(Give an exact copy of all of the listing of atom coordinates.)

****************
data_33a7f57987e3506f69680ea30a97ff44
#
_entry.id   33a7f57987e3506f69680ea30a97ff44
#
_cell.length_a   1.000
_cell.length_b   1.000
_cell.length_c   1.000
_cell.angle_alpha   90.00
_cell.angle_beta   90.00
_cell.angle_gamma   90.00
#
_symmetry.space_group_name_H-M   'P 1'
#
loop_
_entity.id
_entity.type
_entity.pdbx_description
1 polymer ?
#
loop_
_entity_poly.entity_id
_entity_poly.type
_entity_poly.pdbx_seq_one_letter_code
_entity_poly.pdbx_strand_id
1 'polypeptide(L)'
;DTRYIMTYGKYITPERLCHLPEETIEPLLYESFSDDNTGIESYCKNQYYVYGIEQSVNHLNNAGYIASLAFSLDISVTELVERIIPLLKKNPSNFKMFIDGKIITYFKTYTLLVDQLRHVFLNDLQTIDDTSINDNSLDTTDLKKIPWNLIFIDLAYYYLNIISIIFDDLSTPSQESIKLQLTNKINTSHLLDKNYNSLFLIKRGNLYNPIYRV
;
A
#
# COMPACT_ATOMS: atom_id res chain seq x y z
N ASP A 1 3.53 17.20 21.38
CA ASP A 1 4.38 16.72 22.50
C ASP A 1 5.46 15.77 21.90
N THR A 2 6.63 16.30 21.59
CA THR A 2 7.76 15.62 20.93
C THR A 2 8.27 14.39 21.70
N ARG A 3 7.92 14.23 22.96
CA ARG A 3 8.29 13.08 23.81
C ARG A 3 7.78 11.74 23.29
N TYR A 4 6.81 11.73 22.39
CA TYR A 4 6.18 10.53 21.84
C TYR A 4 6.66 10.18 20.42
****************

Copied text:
data_33a7f57987e3506f69680ea30a97ff44
#
_entry.id   33a7f57987e3506f69680ea30a97ff44
#
_cell.length_a   1.000
_cell.length_b   1.000
_cell.length_c   1.000
_cell.angle_alpha   90.00
_cell.angle_beta   90.00
_cell.angle_gamma   90.00
#
_symmetry.space_group_name_H-M   'P 1'
#
loop_
_entity.id
_entity.type
_entity.pdbx_description
1 polymer ?
#
loop_
_entity_poly.entity_id
_entity_poly.type
_entity_poly.pdbx_seq_one_letter_code
_entity_poly.pdbx_strand_id
1 'polypeptide(L)'
;DTRYIMTYGKYITPERLCHLPEETIEPLLYESFSDDNTGIESYCKNQYYVYGIEQSVNHLNNAGYIASLAFSLDISVTELVERIIPLLKKNPSNFKMFIDGKIITYFKTYTLLVDQLRHVFLNDLQTIDDTSINDNSLDTTDLKKIPWNLIFIDLAYYYLNIISIIFDDLSTPSQESIKLQLTNKINTSHLLDKNYNSLFLIKRGNLYNPIYRV
;
A
#
# COMPACT_ATOMS: atom_id res chain seq x y z
N ASP A 1 3.53 17.20 21.38
CA ASP A 1 4.38 16.72 22.50
C ASP A 1 5.46 15.77 21.90
N THR A 2 6.63 16.30 21.59
CA THR A 2 7.76 15.62 20.93
C THR A 2 8.27 14.39 21.70
N ARG A 3 7.92 14.23 22.96
CA ARG A 3 8.29 13.08 23.81
C ARG A 3 7.78 11.74 23.29
N TYR A 4 6.81 11.73 22.39
CA TYR A 4 6.18 10.53 21.84
C TYR A 4 6.66 10.18 20.42